I've just had a call from the social care agency I work for trying to entice me in to doing a placement with some eighteen year old care leavers. The conversation deteriorated in to farce once the word 'funky' was used in trying to persuade me to undertake the placement. The conversation went something like this:
"Hi Winston, we've just had a call from the leaving care team at the local social services. They're looking for someone youthful and funky to work with care leavers. What they said the young people want is someone who dresses funky and likes the same music as the kids. Basically, they want someone like the kids that can relate to them."
This snippet of information leads me to believe that they would be happy with a stoned adult slacker that walks around with his trousers hanging off and who listens to Dizzy Rascal and Lady Sovereign in their spare time. I regularly encounter these kind of teenage adults in both care homes and the supported housing sector. If they are a particularly uncivilised group, as some care leavers are, do they wish me to mimic their behaviour in this area as well? Perhaps they want me to turn up for work with an insolent and aggressive attitude towards even the most minimal displays of authority?
It's a terrible shame that social services are not seeking a worker who has overcome problems in his own youth and whom the young people are trying to emulate as opposed to the other way around. I concede that establishing this relationship and attitude isn't always easy, but any sane society should be seeking for adults to lead and guide problematic youngsters as oppossed to the inverse. However, social services would seem to prefer for me to lower myself to the levels of dysfunctional youths. Can someone please tell me how this will help these young people? Contrary to what many of my detractors say I actually care for what happens to young people and our kids and just don't understand how nonsense like this serves the interests of misguided youngsters. These kids need guidance, boundaries and discipline not emulation. How can the fools in the local social services not see this?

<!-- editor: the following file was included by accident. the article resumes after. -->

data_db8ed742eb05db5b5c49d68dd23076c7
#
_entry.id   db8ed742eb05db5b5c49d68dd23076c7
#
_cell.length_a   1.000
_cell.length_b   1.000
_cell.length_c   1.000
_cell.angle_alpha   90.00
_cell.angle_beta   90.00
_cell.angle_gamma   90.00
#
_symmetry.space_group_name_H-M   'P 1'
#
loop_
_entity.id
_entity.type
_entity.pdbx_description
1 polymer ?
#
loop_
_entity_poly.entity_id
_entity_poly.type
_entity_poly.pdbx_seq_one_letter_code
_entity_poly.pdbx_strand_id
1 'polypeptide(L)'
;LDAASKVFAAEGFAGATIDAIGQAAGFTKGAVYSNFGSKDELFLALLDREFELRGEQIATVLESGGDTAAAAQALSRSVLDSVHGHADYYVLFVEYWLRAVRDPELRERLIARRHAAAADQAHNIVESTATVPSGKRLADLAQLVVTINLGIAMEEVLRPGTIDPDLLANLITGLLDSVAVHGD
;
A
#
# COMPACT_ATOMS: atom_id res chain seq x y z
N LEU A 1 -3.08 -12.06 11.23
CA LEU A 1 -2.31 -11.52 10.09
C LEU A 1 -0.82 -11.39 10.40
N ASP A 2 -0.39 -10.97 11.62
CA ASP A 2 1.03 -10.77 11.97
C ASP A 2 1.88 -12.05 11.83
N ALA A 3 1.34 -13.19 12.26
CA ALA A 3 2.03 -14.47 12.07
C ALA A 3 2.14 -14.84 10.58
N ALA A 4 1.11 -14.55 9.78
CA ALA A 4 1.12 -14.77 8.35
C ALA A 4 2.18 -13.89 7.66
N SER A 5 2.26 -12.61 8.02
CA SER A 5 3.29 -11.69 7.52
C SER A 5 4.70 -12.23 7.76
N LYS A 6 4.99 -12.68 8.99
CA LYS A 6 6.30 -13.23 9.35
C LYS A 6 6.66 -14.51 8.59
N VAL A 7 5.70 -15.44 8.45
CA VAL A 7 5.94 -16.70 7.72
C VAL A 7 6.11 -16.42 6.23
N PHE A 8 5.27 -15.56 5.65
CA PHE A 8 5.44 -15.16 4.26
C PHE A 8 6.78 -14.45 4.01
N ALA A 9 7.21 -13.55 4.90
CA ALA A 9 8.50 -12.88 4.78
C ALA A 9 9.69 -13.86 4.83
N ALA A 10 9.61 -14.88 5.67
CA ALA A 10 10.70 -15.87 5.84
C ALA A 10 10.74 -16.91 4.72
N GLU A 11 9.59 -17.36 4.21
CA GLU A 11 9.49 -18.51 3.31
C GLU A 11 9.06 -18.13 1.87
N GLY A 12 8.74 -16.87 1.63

I politely turned down the placement on the grounds that it was too far away as oppossed to the fact that it was an asinine initiative.
For once I'm ending a post on a positive note with the news that I've been longlisted for this year's Orwell Blog Prize. If I only get this far I feel very honoured to be recognised. Firstly because I think some of my earlier posts are slightly sloppy in style and secondly because George Orwell has been one of the greatest influences in my life.
You can read some of the blog posts by some of the other bloggers on the longlist here. Congratulations to all the other bloggers.
Letters: Society's values
38 minutes ago